Larisa and the Merchants

by Ostrovsky in a new version by Samuel Adamson

Love v. Money. Value v. Cost. The Merchants v. Larisa

This passionate, razor-sharp black comedy about a penniless woman and the men who want her is brought to British audiences for the first time.

In the marketplace where merchants cut deals, love has no value. But Larisa has only one thing to sell and she’s in desperate need of a buyer. Can she up her own worth, or will the merchants drive her to a bargain she cannot possibly hope to keep?

Larisa and the Merchants could be written off as traditional social satire, but while it takes the usual interest in personal ruin and class divide, this is a play about the death of naivety. When Larisa’s romantic daydreams are punctured, the piece comes to a calamitous end. With a cherry-picked cast and risky traverse staging by Signe Beckman, InSite Performance has created a youthful and refreshing adaptation. Nestled among an outburst of familiar Chekhov revivals, Larisa and the Merchants proves that developing lesser-known material can be very fruitful indeed – The Telegraph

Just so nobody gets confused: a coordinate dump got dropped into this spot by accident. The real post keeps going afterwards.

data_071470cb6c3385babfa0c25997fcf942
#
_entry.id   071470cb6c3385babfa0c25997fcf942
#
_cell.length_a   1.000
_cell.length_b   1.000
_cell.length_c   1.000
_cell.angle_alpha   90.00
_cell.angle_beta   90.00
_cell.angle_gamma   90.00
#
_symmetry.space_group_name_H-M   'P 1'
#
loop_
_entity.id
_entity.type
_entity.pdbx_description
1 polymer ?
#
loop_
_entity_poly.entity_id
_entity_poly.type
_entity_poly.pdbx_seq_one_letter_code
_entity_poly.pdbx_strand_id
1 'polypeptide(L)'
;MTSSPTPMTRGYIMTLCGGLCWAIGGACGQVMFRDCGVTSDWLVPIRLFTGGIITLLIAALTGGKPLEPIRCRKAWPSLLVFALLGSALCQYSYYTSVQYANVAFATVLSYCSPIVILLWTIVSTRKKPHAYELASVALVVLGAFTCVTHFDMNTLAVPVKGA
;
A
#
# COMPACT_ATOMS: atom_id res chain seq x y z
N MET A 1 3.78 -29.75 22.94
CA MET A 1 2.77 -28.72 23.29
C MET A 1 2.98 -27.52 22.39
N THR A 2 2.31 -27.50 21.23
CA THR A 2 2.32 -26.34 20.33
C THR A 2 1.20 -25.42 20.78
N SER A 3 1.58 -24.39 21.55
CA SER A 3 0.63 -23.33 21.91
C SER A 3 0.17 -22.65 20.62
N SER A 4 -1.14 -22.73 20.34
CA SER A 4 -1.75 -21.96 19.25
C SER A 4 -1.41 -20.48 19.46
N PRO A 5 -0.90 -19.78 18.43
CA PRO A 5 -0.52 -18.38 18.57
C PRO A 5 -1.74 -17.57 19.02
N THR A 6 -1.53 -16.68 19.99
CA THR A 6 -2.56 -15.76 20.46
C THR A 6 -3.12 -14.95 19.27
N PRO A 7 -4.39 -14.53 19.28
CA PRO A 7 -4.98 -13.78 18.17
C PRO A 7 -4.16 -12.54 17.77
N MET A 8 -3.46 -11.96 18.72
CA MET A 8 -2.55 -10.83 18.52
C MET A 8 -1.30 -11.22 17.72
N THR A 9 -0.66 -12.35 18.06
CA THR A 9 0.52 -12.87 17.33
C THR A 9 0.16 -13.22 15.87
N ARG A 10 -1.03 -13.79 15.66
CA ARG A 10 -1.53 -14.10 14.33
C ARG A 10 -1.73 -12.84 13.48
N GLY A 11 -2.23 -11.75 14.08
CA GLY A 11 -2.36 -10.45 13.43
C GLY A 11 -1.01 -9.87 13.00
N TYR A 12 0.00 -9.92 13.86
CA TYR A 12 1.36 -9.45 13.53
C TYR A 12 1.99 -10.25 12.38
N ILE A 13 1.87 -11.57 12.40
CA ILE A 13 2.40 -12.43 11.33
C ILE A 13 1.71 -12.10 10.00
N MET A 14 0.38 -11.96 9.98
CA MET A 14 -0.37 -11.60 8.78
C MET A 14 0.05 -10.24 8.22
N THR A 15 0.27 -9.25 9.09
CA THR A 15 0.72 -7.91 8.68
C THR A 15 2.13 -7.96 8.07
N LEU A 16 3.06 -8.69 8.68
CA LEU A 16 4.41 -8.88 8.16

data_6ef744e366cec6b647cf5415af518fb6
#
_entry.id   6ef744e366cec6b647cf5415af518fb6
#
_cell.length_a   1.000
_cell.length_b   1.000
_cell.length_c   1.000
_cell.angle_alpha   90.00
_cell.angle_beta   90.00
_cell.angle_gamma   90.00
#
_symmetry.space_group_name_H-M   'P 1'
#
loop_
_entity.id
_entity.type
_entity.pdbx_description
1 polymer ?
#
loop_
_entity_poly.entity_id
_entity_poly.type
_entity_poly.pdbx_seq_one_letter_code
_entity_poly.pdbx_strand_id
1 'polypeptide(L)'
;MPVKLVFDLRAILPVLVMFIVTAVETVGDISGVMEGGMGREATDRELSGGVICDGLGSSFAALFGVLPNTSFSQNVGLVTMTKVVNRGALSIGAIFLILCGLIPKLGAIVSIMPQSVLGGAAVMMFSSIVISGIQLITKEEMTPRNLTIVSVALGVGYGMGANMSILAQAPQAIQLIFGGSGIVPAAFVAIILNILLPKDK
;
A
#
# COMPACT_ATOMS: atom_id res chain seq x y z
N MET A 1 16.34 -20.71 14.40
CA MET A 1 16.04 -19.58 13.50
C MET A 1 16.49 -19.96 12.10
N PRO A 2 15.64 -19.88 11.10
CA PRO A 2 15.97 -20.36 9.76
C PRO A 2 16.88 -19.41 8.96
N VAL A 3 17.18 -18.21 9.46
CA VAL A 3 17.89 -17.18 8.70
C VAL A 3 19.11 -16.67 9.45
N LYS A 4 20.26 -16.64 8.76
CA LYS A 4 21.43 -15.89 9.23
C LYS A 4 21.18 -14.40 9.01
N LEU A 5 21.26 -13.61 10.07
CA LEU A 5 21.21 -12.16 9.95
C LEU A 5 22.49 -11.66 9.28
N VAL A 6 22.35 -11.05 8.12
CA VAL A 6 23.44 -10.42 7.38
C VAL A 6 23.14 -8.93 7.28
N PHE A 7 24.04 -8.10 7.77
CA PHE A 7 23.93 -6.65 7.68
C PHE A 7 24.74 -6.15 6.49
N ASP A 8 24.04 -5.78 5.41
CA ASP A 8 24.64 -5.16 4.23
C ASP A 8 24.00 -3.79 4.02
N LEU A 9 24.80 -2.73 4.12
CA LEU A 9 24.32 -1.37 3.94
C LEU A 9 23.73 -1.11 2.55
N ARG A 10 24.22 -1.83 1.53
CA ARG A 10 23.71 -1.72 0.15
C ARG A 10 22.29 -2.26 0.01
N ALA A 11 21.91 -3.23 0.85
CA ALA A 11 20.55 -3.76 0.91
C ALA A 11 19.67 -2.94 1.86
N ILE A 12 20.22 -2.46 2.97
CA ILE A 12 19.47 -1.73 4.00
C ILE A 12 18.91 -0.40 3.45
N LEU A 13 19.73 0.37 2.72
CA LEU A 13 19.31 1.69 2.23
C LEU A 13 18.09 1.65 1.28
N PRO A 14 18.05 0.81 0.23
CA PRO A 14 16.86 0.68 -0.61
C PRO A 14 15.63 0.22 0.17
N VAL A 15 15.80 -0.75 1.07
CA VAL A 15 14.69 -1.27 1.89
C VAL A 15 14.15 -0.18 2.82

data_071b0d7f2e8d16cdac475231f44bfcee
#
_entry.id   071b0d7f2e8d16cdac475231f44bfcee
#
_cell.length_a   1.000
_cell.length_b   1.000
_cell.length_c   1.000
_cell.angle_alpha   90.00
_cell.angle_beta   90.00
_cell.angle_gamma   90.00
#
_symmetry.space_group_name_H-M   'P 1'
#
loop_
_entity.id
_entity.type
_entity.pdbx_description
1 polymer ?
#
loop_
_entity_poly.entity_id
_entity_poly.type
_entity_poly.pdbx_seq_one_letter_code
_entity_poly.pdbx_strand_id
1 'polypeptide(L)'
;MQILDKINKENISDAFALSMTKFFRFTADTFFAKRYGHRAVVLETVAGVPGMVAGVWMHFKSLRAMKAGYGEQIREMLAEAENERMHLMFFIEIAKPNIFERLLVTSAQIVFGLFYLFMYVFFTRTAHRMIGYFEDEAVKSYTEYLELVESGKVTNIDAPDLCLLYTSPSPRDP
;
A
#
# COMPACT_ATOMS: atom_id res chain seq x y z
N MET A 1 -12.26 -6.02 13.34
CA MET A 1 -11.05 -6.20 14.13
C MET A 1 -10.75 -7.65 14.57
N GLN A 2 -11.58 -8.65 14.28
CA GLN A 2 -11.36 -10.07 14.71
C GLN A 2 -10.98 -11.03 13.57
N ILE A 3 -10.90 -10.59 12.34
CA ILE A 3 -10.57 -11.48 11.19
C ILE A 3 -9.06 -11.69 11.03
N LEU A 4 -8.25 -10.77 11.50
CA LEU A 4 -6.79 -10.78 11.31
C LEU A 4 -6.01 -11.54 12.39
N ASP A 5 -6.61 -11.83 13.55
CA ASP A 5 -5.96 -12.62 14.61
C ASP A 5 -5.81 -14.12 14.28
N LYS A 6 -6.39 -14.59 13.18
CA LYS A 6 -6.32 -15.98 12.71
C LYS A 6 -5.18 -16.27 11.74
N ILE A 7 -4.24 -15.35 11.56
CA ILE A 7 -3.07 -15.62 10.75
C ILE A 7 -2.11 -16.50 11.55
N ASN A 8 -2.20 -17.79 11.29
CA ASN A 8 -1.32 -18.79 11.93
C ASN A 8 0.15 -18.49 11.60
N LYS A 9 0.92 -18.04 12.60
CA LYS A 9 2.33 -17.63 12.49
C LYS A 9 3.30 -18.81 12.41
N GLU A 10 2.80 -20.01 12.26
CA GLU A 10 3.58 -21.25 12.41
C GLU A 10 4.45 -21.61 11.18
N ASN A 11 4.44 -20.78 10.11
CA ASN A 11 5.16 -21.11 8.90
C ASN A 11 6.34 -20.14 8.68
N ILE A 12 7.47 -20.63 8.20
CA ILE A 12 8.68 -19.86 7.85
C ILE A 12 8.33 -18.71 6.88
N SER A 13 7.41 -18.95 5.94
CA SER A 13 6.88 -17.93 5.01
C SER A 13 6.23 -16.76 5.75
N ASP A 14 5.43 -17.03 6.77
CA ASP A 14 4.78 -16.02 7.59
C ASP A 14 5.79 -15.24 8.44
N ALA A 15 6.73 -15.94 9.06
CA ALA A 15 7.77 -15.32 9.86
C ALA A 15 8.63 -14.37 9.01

CAST: Ben Addis (Karandyshev), Jennifer Kidd (Larisa), Annabelle Levenson (Madame Ogudalova), Tarek Merchant (Ilya), Sam Philips (Paratov), Morgan Philpott (Robinson),  Dale Rapley (Knurov), Jack Wilkinson (Vasya)


Directed by Jacqui Honess-Martin

Design Signe Beckmann

Lighting Kristina Hjelm

Music Tom Attwood

Sound Tim Middleton

Movement Anna Morrissey

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Dale Rapley, Jack Wilkinson and Sam Phillips, image by Richard Davenport

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Morgan Philpott, image by Richard Davenport










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